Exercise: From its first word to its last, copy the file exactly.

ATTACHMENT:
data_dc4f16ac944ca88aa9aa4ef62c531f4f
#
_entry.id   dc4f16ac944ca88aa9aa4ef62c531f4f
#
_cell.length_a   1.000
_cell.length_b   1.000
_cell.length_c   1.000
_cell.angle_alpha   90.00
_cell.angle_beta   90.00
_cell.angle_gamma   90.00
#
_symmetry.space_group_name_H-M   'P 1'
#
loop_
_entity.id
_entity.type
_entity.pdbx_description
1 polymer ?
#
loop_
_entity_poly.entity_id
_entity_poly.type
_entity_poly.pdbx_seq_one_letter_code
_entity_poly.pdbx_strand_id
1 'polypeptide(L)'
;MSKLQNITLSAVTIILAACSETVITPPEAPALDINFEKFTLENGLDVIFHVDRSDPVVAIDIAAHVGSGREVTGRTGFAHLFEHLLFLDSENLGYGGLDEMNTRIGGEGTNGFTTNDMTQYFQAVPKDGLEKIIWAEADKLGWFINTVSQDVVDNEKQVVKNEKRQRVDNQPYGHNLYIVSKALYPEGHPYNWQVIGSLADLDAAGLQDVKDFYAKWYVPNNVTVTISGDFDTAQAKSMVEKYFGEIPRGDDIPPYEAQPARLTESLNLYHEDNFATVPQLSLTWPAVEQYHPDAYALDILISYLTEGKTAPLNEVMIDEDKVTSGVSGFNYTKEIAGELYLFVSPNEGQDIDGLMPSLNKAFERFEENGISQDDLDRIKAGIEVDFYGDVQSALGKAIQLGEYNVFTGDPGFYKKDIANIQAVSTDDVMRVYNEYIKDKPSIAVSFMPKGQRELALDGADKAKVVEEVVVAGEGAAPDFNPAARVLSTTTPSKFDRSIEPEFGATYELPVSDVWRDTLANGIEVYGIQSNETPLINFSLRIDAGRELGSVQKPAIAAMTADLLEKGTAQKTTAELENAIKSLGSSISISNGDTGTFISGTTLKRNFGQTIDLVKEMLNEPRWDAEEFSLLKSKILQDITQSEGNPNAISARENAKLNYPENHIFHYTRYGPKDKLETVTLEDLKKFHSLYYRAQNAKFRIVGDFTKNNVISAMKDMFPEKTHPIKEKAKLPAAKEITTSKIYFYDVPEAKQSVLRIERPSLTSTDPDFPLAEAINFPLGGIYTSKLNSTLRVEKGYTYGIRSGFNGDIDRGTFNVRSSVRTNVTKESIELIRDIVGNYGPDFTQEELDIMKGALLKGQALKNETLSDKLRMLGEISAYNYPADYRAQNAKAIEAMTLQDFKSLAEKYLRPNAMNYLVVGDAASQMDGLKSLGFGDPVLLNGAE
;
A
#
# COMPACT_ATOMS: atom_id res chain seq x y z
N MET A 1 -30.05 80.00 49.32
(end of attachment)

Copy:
data_dc4f16ac944ca88aa9aa4ef62c531f4f
#
_entry.id   dc4f16ac944ca88aa9aa4ef62c531f4f
#
_cell.length_a   1.000
_cell.length_b   1.000
_cell.length_c   1.000
_cell.angle_alpha   90.00
_cell.angle_beta   90.00
_cell.angle_gamma   90.00
#
_symmetry.space_group_name_H-M   'P 1'
#
loop_
_entity.id
_entity.type
_entity.pdbx_description
1 polymer ?
#
loop_
_entity_poly.entity_id
_entity_poly.type
_entity_poly.pdbx_seq_one_letter_code
_entity_poly.pdbx_strand_id
1 'polypeptide(L)'
;MSKLQNITLSAVTIILAACSETVITPPEAPALDINFEKFTLENGLDVIFHVDRSDPVVAIDIAAHVGSGREVTGRTGFAHLFEHLLFLDSENLGYGGLDEMNTRIGGEGTNGFTTNDMTQYFQAVPKDGLEKIIWAEADKLGWFINTVSQDVVDNEKQVVKNEKRQRVDNQPYGHNLYIVSKALYPEGHPYNWQVIGSLADLDAAGLQDVKDFYAKWYVPNNVTVTISGDFDTAQAKSMVEKYFGEIPRGDDIPPYEAQPARLTESLNLYHEDNFATVPQLSLTWPAVEQYHPDAYALDILISYLTEGKTAPLNEVMIDEDKVTSGVSGFNYTKEIAGELYLFVSPNEGQDIDGLMPSLNKAFERFEENGISQDDLDRIKAGIEVDFYGDVQSALGKAIQLGEYNVFTGDPGFYKKDIANIQAVSTDDVMRVYNEYIKDKPSIAVSFMPKGQRELALDGADKAKVVEEVVVAGEGAAPDFNPAARVLSTTTPSKFDRSIEPEFGATYELPVSDVWRDTLANGIEVYGIQSNETPLINFSLRIDAGRELGSVQKPAIAAMTADLLEKGTAQKTTAELENAIKSLGSSISISNGDTGTFISGTTLKRNFGQTIDLVKEMLNEPRWDAEEFSLLKSKILQDITQSEGNPNAISARENAKLNYPENHIFHYTRYGPKDKLETVTLEDLKKFHSLYYRAQNAKFRIVGDFTKNNVISAMKDMFPEKTHPIKEKAKLPAAKEITTSKIYFYDVPEAKQSVLRIERPSLTSTDPDFPLAEAINFPLGGIYTSKLNSTLRVEKGYTYGIRSGFNGDIDRGTFNVRSSVRTNVTKESIELIRDIVGNYGPDFTQEELDIMKGALLKGQALKNETLSDKLRMLGEISAYNYPADYRAQNAKAIEAMTLQDFKSLAEKYLRPNAMNYLVVGDAASQMDGLKSLGFGDPVLLNGAE
;
A
#
# COMPACT_ATOMS: atom_id res chain seq x y z
N MET A 1 -30.05 80.00 49.32